If you're looking for an attractive and versatile lightweight jacket to keep cool winds and summer showers at bay, both on and off the bike, then the Madison Flux Super Light Softshell is just the ticket, albeit a very expensive one. However, if you want a waterproof to see you through the winter, as Madison's description of it suggests, it's not for you.
The Flux doesn't actually look, or feel, like a waterproof – nor obviously resemble a cycle jacket either (it's from Madison's Mountain rather than Road or Commute range). It's constructed from a super-stretchy polyester/PU fabric with a lovely soft handle – and no rustle – which makes it very comfortable to wear. But, the downside is it doesn't really perform like a waterproof either.
The thin P4DRY fabric – made with used coffee grounds – might have won a German 'Outdoor Industry Award' in 2013, but sadly it didn't fare too well at keeping the rain out. Water beads on the surface initially but then soaks through, especially on the shoulders and lower arms. It's fine in a light shower but I wouldn't rely on it in proper rain or when it's cold.
As for breathability, I admit I'm prone to getting sweaty when I exercise, but I found the inside of the jacket got clammy within minutes of pedalling at a decent pace, and even when walking briskly. The three small ventilation holes under each armpit are pretty ineffectual. It's hard to believe the material has a 20,000mm waterproof rating and 30,000gms breathability. By comparison, Madison's Flo winter jacket, made from a thicker three-layer material, is far more waterproof and breathable yet is only rated 12,000mm waterproof and 15,000gms breathability.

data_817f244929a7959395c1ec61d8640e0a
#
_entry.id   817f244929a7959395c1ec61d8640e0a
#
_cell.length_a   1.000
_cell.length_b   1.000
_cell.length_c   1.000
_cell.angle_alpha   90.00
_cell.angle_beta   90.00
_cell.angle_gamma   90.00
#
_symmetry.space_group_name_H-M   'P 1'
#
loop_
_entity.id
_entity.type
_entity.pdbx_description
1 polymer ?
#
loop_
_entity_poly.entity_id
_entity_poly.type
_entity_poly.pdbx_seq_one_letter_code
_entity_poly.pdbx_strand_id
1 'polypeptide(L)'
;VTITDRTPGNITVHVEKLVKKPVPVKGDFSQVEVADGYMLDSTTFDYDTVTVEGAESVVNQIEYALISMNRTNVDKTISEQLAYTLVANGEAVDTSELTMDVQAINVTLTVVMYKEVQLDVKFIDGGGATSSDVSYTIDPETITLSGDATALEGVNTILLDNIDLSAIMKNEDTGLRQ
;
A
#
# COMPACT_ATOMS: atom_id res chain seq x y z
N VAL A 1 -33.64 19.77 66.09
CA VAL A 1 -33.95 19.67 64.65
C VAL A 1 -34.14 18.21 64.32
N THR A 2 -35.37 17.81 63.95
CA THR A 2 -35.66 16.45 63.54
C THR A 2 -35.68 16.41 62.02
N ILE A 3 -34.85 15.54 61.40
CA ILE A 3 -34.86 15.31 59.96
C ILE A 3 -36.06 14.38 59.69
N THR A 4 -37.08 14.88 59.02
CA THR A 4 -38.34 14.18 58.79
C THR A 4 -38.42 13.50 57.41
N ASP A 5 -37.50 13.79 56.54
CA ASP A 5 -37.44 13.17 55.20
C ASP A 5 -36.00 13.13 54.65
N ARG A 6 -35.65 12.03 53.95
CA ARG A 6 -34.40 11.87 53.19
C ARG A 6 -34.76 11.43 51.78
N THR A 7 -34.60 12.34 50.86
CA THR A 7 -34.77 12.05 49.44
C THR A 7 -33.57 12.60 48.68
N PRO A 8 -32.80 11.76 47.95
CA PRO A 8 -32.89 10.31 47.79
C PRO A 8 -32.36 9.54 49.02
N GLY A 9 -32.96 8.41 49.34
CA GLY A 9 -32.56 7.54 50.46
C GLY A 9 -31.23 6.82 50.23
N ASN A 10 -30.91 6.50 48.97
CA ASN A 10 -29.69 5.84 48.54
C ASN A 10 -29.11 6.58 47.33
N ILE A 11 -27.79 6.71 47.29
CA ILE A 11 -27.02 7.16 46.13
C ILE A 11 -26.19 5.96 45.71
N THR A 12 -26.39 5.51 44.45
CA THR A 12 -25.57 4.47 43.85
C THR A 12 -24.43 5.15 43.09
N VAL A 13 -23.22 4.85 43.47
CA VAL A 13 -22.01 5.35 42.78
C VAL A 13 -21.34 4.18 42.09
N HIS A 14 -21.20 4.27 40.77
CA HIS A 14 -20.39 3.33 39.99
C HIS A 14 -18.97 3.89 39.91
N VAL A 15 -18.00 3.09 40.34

On a positive note, the finishing and attention to detail are very good. The Flux is constructed from multiple panels of various shapes and sizes, yet there were no loose threads and all the seams are neatly taped to prevent water ingress. The jacket isn't lined but the almost silky-feeling fabric is quite pleasant against bare arms – until perspiration builds up inside, that is. There's a hanging loop on the outside of the neck and the care label is printed on the material, so there's nothing to irritate your skin.